Ladysmith writer Shelley A. Leedahl.

Ladysmith writer Shelley A. Leedahl.

Leedahl shares personal essays in her new book

“I write as if I’m sitting across the table from someone, having coffee with them.”

Writer Shelley A. Leedahl of Ladysmith is candid and open when she writes about her experiences, and that’s certainly the case with her latest book, a collection of creative non-fiction essays called I Wasn’t Always Like This. This is Leedahl’s 11th book, and it features essays written over the past 16 years, including one written since she moved to Ladysmith last April.

“All of my work, no matter what the subject matter, is really about the same thing, that most tender and resilient creature, the human heart,” she said. “Although I do write and publish in many genres, I’m really finding that creative nonfiction has become my favourite. First of all, you can incorporate poetry and a degree of fiction. I just find it so easy to establish a voice.”

Leedahl decided which essays to include in this collection through discussions with her publisher at Signature Editions. She says they looked for themes, and in this book, readers will find essays about travel, relationships, a long marriage, major life changes, physical changes, mental health, gardening, and the writing life.

Why did Leedahl decide to publish this collection now?

“I’ve lived over half my life, and I have been fortunate to enjoy a number of diverse experiences and travels,” she said. “At this point in my life, I live alone; it feels somewhat like a time of reflection.”

Many of these pieces have been previously published in anthologies, magazines or newspapers. Some have been broadcast on CBC Radio Saskatchewan and some have won writing awards in Saskatchewan.

“It just felt like, OK, it’s time to gather these things and share them with a wider audience,” said Leedahl.

Leedahl feels her essays are kind of a mirror.

“Realism is important to me,” she said. “I’m trying to capture the place and time in which I live. It’s just like watching a realistic film I guess. I don’t call this a memoir because it’s not my life story. These essays focus on particular moments I’ve experienced in my life. It’s certainly not a retrospective.”

Leedahl is promoting her latest book in both traditional ways such as bookstore, library and school readings, and non-traditional ways such as home salons.

Home salons involve Leedahl coming into somebody’s home, reading one of her essays and then passing around a bowl of questions both loosely and specifically related to the reading, prompting participants to share their stories.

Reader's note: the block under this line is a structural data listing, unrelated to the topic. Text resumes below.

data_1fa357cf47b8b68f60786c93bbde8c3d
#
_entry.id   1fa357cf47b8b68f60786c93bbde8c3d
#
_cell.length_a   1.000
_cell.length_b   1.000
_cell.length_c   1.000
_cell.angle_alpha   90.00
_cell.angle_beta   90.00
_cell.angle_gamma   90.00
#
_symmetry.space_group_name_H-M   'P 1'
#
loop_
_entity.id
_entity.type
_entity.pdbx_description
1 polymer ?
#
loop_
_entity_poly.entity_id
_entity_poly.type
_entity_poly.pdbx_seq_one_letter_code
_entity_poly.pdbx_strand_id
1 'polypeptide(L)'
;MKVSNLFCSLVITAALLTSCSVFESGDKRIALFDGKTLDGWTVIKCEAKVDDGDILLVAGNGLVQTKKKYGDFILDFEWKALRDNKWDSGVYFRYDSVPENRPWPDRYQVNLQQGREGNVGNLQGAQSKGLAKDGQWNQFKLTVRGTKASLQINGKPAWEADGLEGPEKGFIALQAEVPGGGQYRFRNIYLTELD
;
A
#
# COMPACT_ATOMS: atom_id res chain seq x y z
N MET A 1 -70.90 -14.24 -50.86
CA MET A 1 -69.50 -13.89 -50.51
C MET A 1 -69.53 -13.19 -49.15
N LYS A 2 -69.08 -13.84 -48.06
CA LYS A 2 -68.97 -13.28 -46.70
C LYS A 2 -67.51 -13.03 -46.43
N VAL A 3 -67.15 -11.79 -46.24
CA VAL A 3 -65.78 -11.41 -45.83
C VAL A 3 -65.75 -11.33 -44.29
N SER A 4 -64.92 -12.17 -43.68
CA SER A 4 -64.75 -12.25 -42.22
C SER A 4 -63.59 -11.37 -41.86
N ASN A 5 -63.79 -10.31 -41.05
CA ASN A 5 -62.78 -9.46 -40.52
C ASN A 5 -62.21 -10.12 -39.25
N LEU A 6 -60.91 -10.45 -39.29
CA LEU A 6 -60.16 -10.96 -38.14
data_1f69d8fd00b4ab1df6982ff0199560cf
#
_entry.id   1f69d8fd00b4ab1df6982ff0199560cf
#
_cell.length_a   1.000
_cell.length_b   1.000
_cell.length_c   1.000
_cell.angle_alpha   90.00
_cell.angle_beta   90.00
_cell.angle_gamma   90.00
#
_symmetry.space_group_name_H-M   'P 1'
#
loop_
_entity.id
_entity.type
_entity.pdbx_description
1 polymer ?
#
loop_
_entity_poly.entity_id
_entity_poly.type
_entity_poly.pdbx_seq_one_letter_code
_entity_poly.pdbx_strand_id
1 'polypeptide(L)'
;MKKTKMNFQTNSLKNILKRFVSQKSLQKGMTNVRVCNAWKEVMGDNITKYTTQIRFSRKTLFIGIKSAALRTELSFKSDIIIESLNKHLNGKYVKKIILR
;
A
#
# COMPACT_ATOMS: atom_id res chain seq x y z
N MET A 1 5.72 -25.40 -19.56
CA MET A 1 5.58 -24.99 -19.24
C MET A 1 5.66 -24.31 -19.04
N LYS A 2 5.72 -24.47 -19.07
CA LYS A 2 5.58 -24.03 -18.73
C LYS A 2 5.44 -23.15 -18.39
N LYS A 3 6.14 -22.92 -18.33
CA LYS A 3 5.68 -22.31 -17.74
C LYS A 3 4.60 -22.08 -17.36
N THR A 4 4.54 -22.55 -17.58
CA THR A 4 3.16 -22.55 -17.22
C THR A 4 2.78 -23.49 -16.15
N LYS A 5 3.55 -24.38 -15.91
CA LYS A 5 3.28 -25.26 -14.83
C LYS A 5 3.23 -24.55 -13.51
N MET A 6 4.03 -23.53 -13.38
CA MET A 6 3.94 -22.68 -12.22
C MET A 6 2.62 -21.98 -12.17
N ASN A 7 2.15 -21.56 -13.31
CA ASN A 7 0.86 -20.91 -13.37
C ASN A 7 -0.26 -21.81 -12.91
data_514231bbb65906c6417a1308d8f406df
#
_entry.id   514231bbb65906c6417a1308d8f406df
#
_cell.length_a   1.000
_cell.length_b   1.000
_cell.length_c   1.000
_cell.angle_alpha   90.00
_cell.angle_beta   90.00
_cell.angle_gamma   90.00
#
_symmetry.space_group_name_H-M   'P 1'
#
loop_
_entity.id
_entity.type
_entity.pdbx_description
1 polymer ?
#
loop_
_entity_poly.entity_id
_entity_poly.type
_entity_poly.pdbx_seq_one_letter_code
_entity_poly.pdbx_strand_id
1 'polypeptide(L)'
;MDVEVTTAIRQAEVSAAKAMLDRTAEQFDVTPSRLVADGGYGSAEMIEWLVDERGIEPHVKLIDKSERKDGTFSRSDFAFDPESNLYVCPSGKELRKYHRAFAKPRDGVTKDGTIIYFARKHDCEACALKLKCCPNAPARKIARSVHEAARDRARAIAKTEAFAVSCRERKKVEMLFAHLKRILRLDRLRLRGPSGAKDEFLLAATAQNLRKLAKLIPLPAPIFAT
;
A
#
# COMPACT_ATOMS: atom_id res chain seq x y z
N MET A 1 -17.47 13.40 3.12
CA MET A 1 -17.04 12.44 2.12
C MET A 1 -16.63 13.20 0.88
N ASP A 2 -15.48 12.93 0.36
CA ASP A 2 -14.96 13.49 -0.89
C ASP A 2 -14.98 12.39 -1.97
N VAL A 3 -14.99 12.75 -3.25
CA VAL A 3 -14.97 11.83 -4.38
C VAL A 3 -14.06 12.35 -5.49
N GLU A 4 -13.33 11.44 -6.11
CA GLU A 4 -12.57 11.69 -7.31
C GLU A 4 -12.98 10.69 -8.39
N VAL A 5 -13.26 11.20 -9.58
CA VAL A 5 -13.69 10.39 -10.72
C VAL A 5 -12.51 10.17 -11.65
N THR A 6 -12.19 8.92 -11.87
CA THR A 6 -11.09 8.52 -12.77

“I really like the idea of having interactive events,” she said. “I’m really interested in people’s stories. I think everyone has an interesting story, and we’ve become a society where we interact much more with our cellphones than we do with the people around us. So, this is just trying to revitalize the good old-fashioned art of conversation. I think the salons have been successful because people are in a comfortable setting, and they’re given permission not only to share their stories but also to feel.”

Leedahl held her first home salon in January in Roberts Creek and felt it was a very transcendent evening that was beyond her expectations.

“It was a really enriching event, and it went a good hour and a half longer than we’d anticipated because people just wanted to talk,” she said. “They wanted to share and laugh. And the dynamic will be different each time, and I’ll use different essays as prompts. Because I’m really open — it’s an intimate and frank collection of essays — I think when I begin by reading one, it almost makes them feel much more comfortable about sharing personal matters as well.”

Leedahl writes in many genres, and her work has appeared in numerous anthologies.

Born and raised in Saskatchewan, Leedahl has also lived in Calgary, Medicine Hat, Sechelt, and Edmonton. She now makes her home in Ladysmith.

In addition to literary writing, she works as a freelance writer, editor and writing instructor.

“I try to live my life with a sense of awe, and I hope that comes across in my work as well,” she said. “When one moves as frequently as I have, back and forth between Saskatchewan, B.C. and Alberta for the last few years and now settling here permanently, it’s easy to experience awe because even though these are all neighbouring provinces, the landscapes are so different.”

Leedahl is finding that she’s filled with awe all the time in Ladysmith, especially when she finds herself on the trails or near the water.

“I’m just enjoying so much creating my own new community here,” she said. “This is a fantastic place to live for anyone seeking inspiration. I’m rather fond too of going down to the great coffee shops with my pen and paper and books.”

Leedahl will be reading from I Wasn’t Always Like This Tuesday, Feb. 24 at 7 p.m. at the Ladysmith Library at 3-740 First Ave. She will also be signing books Saturday, Feb. 28 from 1-3 p.m. at Salamander Books at 535 First Ave. in downtown Ladysmith.

Before leaving on a three-week tour of Alberta and Saskatchewan in March, Leedahl is going to offer a writing workshop. Leedahl will offer a 90-minute workshop Wednesday, Feb. 25 at 7 p.m. in her Ladysmith home.

The focus for this particular workshop will be poetry, but she will be offering workshops focussing on writing fiction and creative nonfiction in the future. For price and details, anybody who is interested is invited to contact Leedahl at

If anyone is interested in purchasing a signed copy of the book from Leedahl, they can contact her by e-mail at Books are also available at Salamander Books.

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